Tony Mills – ‘Streets Of Chance’


THE BAND:
Vocals - Tony Mills, Pete Newdeck
Guitars - Joel Hoekstra, Tommy Denander, Neil Fraser, Robby Boebel, Pete Fry
Keyboards - Eric Ragno, Tommy Denander, Robby Boebel
Bass - Toine Vanderlinden, Linda Mills
Drums  - Pete Newdeck

 

 

TRACK FRAGMENTS:
1.) “Scars” – One of the keyboards that opens this track sounds as if Tony’s vocals were run through it.  However, after talking with Tony this was just a standard keyboard effect.  Though I swear it sounds like someone’s voice.  After maybe a half of a measure there was a short snare/tom-tom/bass drum fill.  There was a small snare drum fill connecting the musical intro with the musical verse.  The rhythm guitar of the intro played only rhythm chords and was mainly used as a fill-in instrument to the keyboard arrangements.  There was a very small music arrangement change for the musical verse.  The phrasing of the lyric lines lets Tony express his amazing vocal talent.  To connect the musical verse with the musical chorus.   straightforward. After the verse there was a small music arrangement change.  This arrangement change consisted of two lyric lines.  There was minor arrangement change for the musical chorus.  The first four lyric lines of the chorus consisted of either a backing harmony or Tony double-tracked in backing vocals.  The rest of the lyric lines of the chorus alternated between lead vocal lines and backing vocal lines.  There was a snare drum fill connecting the first chorus with the second verse.  The second verse is really when the rhythm guitar arrangement kicks-in.  Up to this point in the song the keyboards was the main instrumentation with the rhythm guitar just being used as a fill-in instrument.  The lyrics of the second chorus was just a little different than the first chorus.  After the second chorus there was a breakdown section that led to a minor lead guitar solo.  Underneath the lead guitar solo there was a rhythm guitar track.  The solo for this song was a standard lead guitar solo however for one reason or another it seamed awful short.
2.) “When The Lights Go Down” –This track opens with a snare fill before going into the musical intro.  The musical intro consisted of a bass and drum line underneath a keyboard a rhythm guitar arrangement.  Two measures into the intro arrangement and there was a minor lead guitar solo.  Over the top of the minor lead guitar solo Tony sings a few vocal accents.  The minor lead guitar solo lead to the first musical verse.  This first verse opened with everyone taking a musical rest.  For the musical verse the drum line switched from a standard rhythm to a pattern played on the rack tom and floor tom.  In between the tom-tom pattern and lyric lines these was a bass line along with a rhythm guitar arrangement.  Tony changed his vocal pitch for the third lyric line of the verse.  At this point the drum line switched from a tom-tom pattern to a standard hi-hat rhythm.  The drum line change plus the pitch change gave the song a different sound.  This pitch change shows just how great of a vocalist Tony actually is.  There was a rhythm arrangement change for the musical chorus.  The lyric lines of the first and first half of the second measures consisted of some backing vocal underneath Tony’s lead vocals.  These backing vocals along with the lyrics Tony wrote gave the chorus a very nice hook.  After the second chorus the drum line switched back to a tom-tom pattern.  The rhythm guitar arrangement was very simple and just flowed along with the lead vocal lines.  There was something I noticed on the second chorus that I did not pick up on the first chorus and that was the small vocal echo after the first lyric line.  After the second chorus there was a breakdown section that included several lead vocal lines.  Tony sings a vocal accent over the top of the first few notes of the lead guitar solo.  Some of the notes of the solo was double-tracked to give the lead guitar solo a twin lead guitar solo effect.  After the solo Tony slows the song down for just a few notes.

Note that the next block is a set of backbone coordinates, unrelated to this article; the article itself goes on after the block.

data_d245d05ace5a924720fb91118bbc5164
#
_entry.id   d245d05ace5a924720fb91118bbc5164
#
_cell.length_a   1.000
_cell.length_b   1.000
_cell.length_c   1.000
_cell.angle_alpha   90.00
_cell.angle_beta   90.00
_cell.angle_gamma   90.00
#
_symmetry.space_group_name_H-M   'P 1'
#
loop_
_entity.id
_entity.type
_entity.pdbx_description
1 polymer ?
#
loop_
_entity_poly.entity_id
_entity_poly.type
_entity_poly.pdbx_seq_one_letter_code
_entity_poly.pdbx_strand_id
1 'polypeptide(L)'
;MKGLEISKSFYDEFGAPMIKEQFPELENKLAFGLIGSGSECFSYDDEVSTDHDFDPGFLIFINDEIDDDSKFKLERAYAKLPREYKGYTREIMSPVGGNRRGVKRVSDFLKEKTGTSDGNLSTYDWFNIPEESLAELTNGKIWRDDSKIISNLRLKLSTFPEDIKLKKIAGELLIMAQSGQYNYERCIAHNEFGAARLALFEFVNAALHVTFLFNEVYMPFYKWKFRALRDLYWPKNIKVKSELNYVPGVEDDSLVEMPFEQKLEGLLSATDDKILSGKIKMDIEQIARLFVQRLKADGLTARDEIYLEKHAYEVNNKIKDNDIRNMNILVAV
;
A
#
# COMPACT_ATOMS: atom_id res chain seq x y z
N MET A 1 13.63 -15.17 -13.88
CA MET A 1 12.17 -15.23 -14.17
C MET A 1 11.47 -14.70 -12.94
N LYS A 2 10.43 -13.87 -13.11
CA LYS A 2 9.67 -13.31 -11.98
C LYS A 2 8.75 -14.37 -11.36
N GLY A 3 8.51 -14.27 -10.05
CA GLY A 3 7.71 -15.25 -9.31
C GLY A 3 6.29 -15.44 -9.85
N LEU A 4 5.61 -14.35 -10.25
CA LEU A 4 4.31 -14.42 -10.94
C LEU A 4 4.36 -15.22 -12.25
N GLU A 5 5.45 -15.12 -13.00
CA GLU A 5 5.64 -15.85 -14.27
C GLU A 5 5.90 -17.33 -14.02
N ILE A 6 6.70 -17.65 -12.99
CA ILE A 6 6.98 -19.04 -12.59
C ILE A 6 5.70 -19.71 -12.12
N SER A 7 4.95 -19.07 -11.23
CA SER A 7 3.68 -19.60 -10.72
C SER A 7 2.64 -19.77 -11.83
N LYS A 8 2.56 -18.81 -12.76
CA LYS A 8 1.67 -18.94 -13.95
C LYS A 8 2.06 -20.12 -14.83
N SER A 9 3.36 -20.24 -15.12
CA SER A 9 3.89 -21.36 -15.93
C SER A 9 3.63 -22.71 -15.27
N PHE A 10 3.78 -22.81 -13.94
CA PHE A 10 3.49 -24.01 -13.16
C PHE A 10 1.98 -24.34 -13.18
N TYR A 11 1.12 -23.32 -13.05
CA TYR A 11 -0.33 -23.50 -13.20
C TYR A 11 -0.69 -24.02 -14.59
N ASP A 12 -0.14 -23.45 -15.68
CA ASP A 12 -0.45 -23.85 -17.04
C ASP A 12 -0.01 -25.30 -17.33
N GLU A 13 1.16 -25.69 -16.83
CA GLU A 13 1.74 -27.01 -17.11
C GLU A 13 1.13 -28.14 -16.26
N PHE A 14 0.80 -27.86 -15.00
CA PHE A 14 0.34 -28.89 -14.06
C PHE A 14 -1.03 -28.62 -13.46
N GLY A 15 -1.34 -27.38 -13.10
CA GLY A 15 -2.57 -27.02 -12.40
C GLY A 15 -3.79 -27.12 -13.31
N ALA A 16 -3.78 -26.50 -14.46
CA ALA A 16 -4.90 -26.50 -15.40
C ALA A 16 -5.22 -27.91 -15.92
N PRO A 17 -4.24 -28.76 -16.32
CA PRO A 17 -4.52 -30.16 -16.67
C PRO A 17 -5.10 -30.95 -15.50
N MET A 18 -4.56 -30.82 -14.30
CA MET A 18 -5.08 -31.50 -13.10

3.) “Legacy” – This track opens with a keyboard arrangement.  After the keyboard pattern was repeated four times which, is probably the equivalent of one measure there was a minor lead guitar solo.  Underneath the first few notes of the opening of the minor lead guitar solo there was a full tom-tom drum fill.  After the drum fill the keyboard arrangement kicks back in.  Underneath the lyric lines of the verse and over the top of the keyboard arrangement there was a rhythm guitar arrangement along with several scattered lead guitar notes.  Some of the lyrics Tony sings really shows just how great of a vocalist he is.  The last lyric line of the first measure of the verse was double-tracked.  For the second measure there was a rhythm arrangement change.  The lyrical chorus consisted of a huge Tony Mills vocal hook.  After the second chorus there was a very short keyboard/leads guitasr solo.
4.) “Battleground” – Tony made a video for this track which you can view above.  This intro opens with a keyboard arrangement.  The main intro section consists of a bass and drum line underneath a rhythm guitar arrangement.  The drum line consisted of a cross stick pattern on the snare drum along with an opening and closing hi-hat pattern.  Over the top of the music arrangement there was a minor lead guitar solo.  The minor lead guitar solo lead to the opening lyric line.  The musical verse consisted of a drum line change.  Tony’s vocals on this track are utterly amazing!  The last lyric line of the first measure of the verse consisted of an underling vocal echo.  For the pre-chorus Tony slowed the track down just a little.  There was a rhythm arrangement change for the musical chorus.  The chorus consisted of a huge Tony Mills hook.  There also were about three lead guitar licks leading into the second verse.  There was a vocal accent connecting the first chorus with the second verse.   For the second verse after the first chorus the drum line switched from a standard drum rhythm to a pattern played on the tom-toms.  The lyric lines of the second verse was arranged just like their first verse.  After the second chorus there was a lead guitar solo.